The initial client contact and reception is crucial given the nature of the CDS work. When students access CDS, they will be more accurately directed to the provider and location that can best meet their needs because there is now clearer communication between all service locations. This is also true for faculty and staff seeking a consultation regarding the accommodation of, or with concerns about, a student. As well, intake procedures will be better coordinated regardless of location. Processes and policies have been redesigned with additional attention paid to the most recent privacy legislation requirements. This ensures the proper access to, and collection, use and disclosure of, information.
Program names and office space will also be changing to reflect the alignment.
- Personal Counselling Services (formerly Personal Counselling Program), N110 Bennett Centre for Student Services (BCSS)
- Learning Skills Services (formerly Learning Skills Program), N110 BCSS
- Disability Services:
- Learning Disability Services (formerly Learning Disabilities Program), W128 BCSS, supports students requiring accommodation due to a learning disability, Attention Deficit Hyperactivity Disorder (ADHD) or autism spectrum disorders.
- Mental Health Disability Services (formerly Psychiatric Dis/Abilities Program), N204 BCSS, supports students requiring accommodation due to a mental illness.
- Physical, Sensory and Medical Disability Services (formerly the Office for Persons with Disabilities), N108 Ross, meets the needs of students seeking accommodation for physical, sensory and medical disabilities.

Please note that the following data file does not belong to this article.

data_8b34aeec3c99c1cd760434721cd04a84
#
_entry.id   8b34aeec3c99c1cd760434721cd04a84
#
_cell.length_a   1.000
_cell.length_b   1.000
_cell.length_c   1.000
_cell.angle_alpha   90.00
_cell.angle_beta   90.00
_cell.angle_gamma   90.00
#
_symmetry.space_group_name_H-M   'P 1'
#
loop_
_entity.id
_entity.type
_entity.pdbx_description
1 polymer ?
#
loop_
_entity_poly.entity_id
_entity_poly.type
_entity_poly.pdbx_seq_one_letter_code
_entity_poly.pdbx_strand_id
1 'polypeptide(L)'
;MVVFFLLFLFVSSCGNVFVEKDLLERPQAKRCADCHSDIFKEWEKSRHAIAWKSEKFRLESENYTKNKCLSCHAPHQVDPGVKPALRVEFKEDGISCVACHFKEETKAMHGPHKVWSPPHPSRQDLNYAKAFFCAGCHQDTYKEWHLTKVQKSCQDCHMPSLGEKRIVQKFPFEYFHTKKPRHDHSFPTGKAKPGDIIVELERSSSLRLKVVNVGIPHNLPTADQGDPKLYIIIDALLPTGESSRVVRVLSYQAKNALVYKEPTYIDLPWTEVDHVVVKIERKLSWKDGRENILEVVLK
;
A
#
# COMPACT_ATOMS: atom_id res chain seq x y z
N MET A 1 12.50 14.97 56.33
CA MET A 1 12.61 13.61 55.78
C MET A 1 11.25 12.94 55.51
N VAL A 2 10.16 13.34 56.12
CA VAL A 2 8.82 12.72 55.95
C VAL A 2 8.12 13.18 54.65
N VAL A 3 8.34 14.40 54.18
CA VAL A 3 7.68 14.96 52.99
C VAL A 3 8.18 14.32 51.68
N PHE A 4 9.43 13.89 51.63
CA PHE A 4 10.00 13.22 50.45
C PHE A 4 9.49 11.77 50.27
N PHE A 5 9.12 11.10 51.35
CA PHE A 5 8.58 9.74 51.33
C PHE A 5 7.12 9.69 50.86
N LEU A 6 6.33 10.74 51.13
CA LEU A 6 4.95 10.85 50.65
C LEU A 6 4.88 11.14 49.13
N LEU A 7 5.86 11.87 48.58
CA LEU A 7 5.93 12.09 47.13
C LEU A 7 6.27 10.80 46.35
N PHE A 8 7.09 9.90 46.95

- Counselling and Disability Services, Glendon site (formerly Glendon Counselling & Career Centre), E102 Glendon Hall, serves the Glendon community for students seeking learning skills, personal and career counselling and support for students with disabilities who require accommodation.
The next year means many adjustments for CDS and the staff of all of the units, and Polly MacFarlane, director, personal counselling services & learning skills services, is taking stock of the coming year. "It’s an odd time. On one hand you feel ‘oh my goodness, we’re losing something,’ but on the other hand look what we’re gaining." She describes the next year as a "pilot" for which the staff are well prepared based on "what we know. We’ll tweak as we go." For example, personal counselling hours will be expanded to now accommodate evening appointments, which means increased on-call hours for counsellors. Staff schedules are shifting to accommodate this expansion, but it is difficult to anticipate the impact on overall client usage and student demand. "We’re stepping into something very exciting – but with that there are growing pains. It really is a transition for everybody," says MacFarlane.
The next 12 to 18 months for CDS will be a time of consolidation, with the introduction of new policies and procedures that will improve service and increase accessibility for students while maintaining and enhancing the already excellent service provided by CDS staff. Counselling & Disability Services is future-focused and will be looking carefully at the outcomes of all of this change, says Wilchesky, by conducting research and polling students in a variety of ways to gauge the effectiveness of the change.
Watch for a new CDS communications initiative launched this fall, including a new Web presence and discussion via Moodle to inform staff, students and stakeholders of new developments. For more information, visit the CDS Web site.